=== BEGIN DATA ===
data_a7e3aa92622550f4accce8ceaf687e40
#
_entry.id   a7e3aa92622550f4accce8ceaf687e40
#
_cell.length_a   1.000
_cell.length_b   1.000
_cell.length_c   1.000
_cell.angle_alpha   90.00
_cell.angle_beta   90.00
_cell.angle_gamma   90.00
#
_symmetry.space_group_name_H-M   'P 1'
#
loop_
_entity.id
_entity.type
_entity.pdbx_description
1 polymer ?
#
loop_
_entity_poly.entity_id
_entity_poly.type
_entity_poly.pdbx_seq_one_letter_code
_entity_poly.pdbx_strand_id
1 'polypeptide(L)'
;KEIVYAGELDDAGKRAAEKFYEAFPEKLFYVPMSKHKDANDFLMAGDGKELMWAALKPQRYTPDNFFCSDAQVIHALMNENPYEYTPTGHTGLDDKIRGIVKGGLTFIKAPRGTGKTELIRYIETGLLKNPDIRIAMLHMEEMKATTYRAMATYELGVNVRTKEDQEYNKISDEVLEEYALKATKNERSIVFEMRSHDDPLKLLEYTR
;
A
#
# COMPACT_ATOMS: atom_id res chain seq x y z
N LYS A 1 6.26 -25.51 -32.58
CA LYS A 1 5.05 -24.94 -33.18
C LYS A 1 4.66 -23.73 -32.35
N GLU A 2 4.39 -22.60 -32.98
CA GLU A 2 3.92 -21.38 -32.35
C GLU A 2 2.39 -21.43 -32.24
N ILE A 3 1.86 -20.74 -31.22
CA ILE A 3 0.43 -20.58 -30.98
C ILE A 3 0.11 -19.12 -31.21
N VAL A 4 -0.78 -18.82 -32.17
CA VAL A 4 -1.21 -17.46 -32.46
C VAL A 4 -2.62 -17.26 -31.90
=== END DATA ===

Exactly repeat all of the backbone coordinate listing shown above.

data_a7e3aa92622550f4accce8ceaf687e40
#
_entry.id   a7e3aa92622550f4accce8ceaf687e40
#
_cell.length_a   1.000
_cell.length_b   1.000
_cell.length_c   1.000
_cell.angle_alpha   90.00
_cell.angle_beta   90.00
_cell.angle_gamma   90.00
#
_symmetry.space_group_name_H-M   'P 1'
#
loop_
_entity.id
_entity.type
_entity.pdbx_description
1 polymer ?
#
loop_
_entity_poly.entity_id
_entity_poly.type
_entity_poly.pdbx_seq_one_letter_code
_entity_poly.pdbx_strand_id
1 'polypeptide(L)'
;KEIVYAGELDDAGKRAAEKFYEAFPEKLFYVPMSKHKDANDFLMAGDGKELMWAALKPQRYTPDNFFCSDAQVIHALMNENPYEYTPTGHTGLDDKIRGIVKGGLTFIKAPRGTGKTELIRYIETGLLKNPDIRIAMLHMEEMKATTYRAMATYELGVNVRTKEDQEYNKISDEVLEEYALKATKNERSIVFEMRSHDDPLKLLEYTR
;
A
#
# COMPACT_ATOMS: atom_id res chain seq x y z
N LYS A 1 6.26 -25.51 -32.58
CA LYS A 1 5.05 -24.94 -33.18
C LYS A 1 4.66 -23.73 -32.35
N GLU A 2 4.39 -22.60 -32.98
CA GLU A 2 3.92 -21.38 -32.35
C GLU A 2 2.39 -21.43 -32.24
N ILE A 3 1.86 -20.74 -31.22
CA ILE A 3 0.43 -20.58 -30.98
C ILE A 3 0.11 -19.12 -31.21
N VAL A 4 -0.78 -18.82 -32.17
CA VAL A 4 -1.21 -17.46 -32.46
C VAL A 4 -2.62 -17.26 -31.90